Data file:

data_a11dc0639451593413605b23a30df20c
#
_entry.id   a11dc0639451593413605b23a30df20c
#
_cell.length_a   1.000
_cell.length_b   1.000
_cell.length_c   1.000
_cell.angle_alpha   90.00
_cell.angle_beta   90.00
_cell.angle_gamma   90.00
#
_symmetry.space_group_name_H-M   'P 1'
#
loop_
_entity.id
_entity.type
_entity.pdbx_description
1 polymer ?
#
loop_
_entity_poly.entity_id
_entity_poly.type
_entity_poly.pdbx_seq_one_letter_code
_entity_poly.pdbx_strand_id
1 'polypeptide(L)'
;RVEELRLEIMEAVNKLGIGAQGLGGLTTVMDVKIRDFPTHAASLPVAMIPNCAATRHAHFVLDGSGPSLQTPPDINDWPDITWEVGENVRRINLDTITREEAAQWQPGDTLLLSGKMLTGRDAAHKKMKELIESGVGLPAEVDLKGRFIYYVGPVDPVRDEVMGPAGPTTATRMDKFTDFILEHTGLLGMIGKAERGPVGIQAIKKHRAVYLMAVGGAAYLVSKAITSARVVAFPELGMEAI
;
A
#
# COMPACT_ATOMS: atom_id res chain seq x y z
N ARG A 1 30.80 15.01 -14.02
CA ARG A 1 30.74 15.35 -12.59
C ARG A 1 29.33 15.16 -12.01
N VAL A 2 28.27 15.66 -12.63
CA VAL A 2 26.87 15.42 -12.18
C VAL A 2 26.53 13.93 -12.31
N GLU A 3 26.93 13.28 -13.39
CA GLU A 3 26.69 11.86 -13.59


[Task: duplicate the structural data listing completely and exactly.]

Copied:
data_a11dc0639451593413605b23a30df20c
#
_entry.id   a11dc0639451593413605b23a30df20c
#
_cell.length_a   1.000
_cell.length_b   1.000
_cell.length_c   1.000
_cell.angle_alpha   90.00
_cell.angle_beta   90.00
_cell.angle_gamma   90.00
#
_symmetry.space_group_name_H-M   'P 1'
#
loop_
_entity.id
_entity.type
_entity.pdbx_description
1 polymer ?
#
loop_
_entity_poly.entity_id
_entity_poly.type
_entity_poly.pdbx_seq_one_letter_code
_entity_poly.pdbx_strand_id
1 'polypeptide(L)'
;RVEELRLEIMEAVNKLGIGAQGLGGLTTVMDVKIRDFPTHAASLPVAMIPNCAATRHAHFVLDGSGPSLQTPPDINDWPDITWEVGENVRRINLDTITREEAAQWQPGDTLLLSGKMLTGRDAAHKKMKELIESGVGLPAEVDLKGRFIYYVGPVDPVRDEVMGPAGPTTATRMDKFTDFILEHTGLLGMIGKAERGPVGIQAIKKHRAVYLMAVGGAAYLVSKAITSARVVAFPELGMEAI
;
A
#
# COMPACT_ATOMS: atom_id res chain seq x y z
N ARG A 1 30.80 15.01 -14.02
CA ARG A 1 30.74 15.35 -12.59
C ARG A 1 29.33 15.16 -12.01
N VAL A 2 28.27 15.66 -12.63
CA VAL A 2 26.87 15.42 -12.18
C VAL A 2 26.53 13.93 -12.31
N GLU A 3 26.93 13.28 -13.39
CA GLU A 3 26.69 11.86 -13.59